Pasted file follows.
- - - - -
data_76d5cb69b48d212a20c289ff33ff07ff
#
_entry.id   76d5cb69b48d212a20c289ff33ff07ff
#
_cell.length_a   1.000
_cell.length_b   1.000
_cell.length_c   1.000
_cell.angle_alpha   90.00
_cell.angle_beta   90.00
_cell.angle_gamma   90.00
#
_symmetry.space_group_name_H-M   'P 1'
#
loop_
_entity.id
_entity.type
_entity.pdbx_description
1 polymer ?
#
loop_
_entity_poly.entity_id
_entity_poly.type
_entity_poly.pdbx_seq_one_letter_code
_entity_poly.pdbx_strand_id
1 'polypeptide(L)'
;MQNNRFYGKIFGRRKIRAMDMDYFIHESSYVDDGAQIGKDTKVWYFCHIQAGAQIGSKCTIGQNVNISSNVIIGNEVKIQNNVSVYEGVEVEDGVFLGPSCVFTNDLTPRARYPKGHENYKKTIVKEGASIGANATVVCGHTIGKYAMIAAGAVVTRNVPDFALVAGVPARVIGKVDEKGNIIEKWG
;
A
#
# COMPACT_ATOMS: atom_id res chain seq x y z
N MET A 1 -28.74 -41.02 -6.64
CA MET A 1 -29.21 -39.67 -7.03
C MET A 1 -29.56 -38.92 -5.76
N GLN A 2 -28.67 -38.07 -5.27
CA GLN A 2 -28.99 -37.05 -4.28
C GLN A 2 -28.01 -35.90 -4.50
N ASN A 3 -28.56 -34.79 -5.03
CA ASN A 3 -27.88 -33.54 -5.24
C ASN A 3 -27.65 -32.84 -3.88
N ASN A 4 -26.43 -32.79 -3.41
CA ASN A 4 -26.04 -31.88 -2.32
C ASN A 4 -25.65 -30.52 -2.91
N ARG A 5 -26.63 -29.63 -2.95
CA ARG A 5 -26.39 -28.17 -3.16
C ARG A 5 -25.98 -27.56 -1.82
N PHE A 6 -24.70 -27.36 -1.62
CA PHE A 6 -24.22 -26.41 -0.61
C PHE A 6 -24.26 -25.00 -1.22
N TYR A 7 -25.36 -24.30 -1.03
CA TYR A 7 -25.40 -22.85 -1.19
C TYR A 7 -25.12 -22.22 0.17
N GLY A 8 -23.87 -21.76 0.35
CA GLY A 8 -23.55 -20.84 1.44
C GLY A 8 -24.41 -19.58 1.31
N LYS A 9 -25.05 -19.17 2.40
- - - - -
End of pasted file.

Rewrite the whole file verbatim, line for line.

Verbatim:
data_76d5cb69b48d212a20c289ff33ff07ff
#
_entry.id   76d5cb69b48d212a20c289ff33ff07ff
#
_cell.length_a   1.000
_cell.length_b   1.000
_cell.length_c   1.000
_cell.angle_alpha   90.00
_cell.angle_beta   90.00
_cell.angle_gamma   90.00
#
_symmetry.space_group_name_H-M   'P 1'
#
loop_
_entity.id
_entity.type
_entity.pdbx_description
1 polymer ?
#
loop_
_entity_poly.entity_id
_entity_poly.type
_entity_poly.pdbx_seq_one_letter_code
_entity_poly.pdbx_strand_id
1 'polypeptide(L)'
;MQNNRFYGKIFGRRKIRAMDMDYFIHESSYVDDGAQIGKDTKVWYFCHIQAGAQIGSKCTIGQNVNISSNVIIGNEVKIQNNVSVYEGVEVEDGVFLGPSCVFTNDLTPRARYPKGHENYKKTIVKEGASIGANATVVCGHTIGKYAMIAAGAVVTRNVPDFALVAGVPARVIGKVDEKGNIIEKWG
;
A
#
# COMPACT_ATOMS: atom_id res chain seq x y z
N MET A 1 -28.74 -41.02 -6.64
CA MET A 1 -29.21 -39.67 -7.03
C MET A 1 -29.56 -38.92 -5.76
N GLN A 2 -28.67 -38.07 -5.27
CA GLN A 2 -28.99 -37.05 -4.28
C GLN A 2 -28.01 -35.90 -4.50
N ASN A 3 -28.56 -34.79 -5.03
CA ASN A 3 -27.88 -33.54 -5.24
C ASN A 3 -27.65 -32.84 -3.88
N ASN A 4 -26.43 -32.79 -3.41
CA ASN A 4 -26.04 -31.88 -2.32
C ASN A 4 -25.65 -30.52 -2.91
N ARG A 5 -26.63 -29.63 -2.95
CA ARG A 5 -26.39 -28.17 -3.16
C ARG A 5 -25.98 -27.56 -1.82
N PHE A 6 -24.70 -27.36 -1.62
CA PHE A 6 -24.22 -26.41 -0.61
C PHE A 6 -24.26 -25.00 -1.22
N TYR A 7 -25.36 -24.30 -1.03
CA TYR A 7 -25.40 -22.85 -1.19
C TYR A 7 -25.12 -22.22 0.17
N GLY A 8 -23.87 -21.76 0.35
CA GLY A 8 -23.55 -20.84 1.44
C GLY A 8 -24.41 -19.58 1.31
N LYS A 9 -25.05 -19.17 2.40